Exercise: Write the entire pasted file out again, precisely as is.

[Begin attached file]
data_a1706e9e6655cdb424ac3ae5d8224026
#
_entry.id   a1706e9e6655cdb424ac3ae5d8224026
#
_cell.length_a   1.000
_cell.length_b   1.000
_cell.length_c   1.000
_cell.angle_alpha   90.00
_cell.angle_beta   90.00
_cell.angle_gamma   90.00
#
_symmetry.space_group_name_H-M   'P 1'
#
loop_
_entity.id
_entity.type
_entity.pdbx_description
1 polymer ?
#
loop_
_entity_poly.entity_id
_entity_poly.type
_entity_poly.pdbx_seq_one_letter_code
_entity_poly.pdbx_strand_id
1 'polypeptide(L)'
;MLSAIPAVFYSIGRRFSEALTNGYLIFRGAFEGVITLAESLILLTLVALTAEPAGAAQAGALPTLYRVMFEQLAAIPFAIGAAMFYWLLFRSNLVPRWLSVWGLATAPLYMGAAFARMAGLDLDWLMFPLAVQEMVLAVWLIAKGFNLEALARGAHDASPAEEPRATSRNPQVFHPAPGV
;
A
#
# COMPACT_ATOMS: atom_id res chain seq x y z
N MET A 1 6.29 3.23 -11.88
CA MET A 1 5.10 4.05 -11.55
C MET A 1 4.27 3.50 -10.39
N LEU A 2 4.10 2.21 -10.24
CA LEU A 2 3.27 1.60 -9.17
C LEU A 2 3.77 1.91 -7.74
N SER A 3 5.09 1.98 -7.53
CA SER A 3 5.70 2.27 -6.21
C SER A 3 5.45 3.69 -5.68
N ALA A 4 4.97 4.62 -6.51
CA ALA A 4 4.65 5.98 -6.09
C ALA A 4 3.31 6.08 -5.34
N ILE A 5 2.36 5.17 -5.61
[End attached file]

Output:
data_a1706e9e6655cdb424ac3ae5d8224026
#
_entry.id   a1706e9e6655cdb424ac3ae5d8224026
#
_cell.length_a   1.000
_cell.length_b   1.000
_cell.length_c   1.000
_cell.angle_alpha   90.00
_cell.angle_beta   90.00
_cell.angle_gamma   90.00
#
_symmetry.space_group_name_H-M   'P 1'
#
loop_
_entity.id
_entity.type
_entity.pdbx_description
1 polymer ?
#
loop_
_entity_poly.entity_id
_entity_poly.type
_entity_poly.pdbx_seq_one_letter_code
_entity_poly.pdbx_strand_id
1 'polypeptide(L)'
;MLSAIPAVFYSIGRRFSEALTNGYLIFRGAFEGVITLAESLILLTLVALTAEPAGAAQAGALPTLYRVMFEQLAAIPFAIGAAMFYWLLFRSNLVPRWLSVWGLATAPLYMGAAFARMAGLDLDWLMFPLAVQEMVLAVWLIAKGFNLEALARGAHDASPAEEPRATSRNPQVFHPAPGV
;
A
#
# COMPACT_ATOMS: atom_id res chain seq x y z
N MET A 1 6.29 3.23 -11.88
CA MET A 1 5.10 4.05 -11.55
C MET A 1 4.27 3.50 -10.39
N LEU A 2 4.10 2.21 -10.24
CA LEU A 2 3.27 1.60 -9.17
C LEU A 2 3.77 1.91 -7.74
N SER A 3 5.09 1.98 -7.53
CA SER A 3 5.70 2.27 -6.21
C SER A 3 5.45 3.69 -5.68
N ALA A 4 4.97 4.62 -6.51
CA ALA A 4 4.65 5.98 -6.09
C ALA A 4 3.31 6.08 -5.34
N ILE A 5 2.36 5.17 -5.61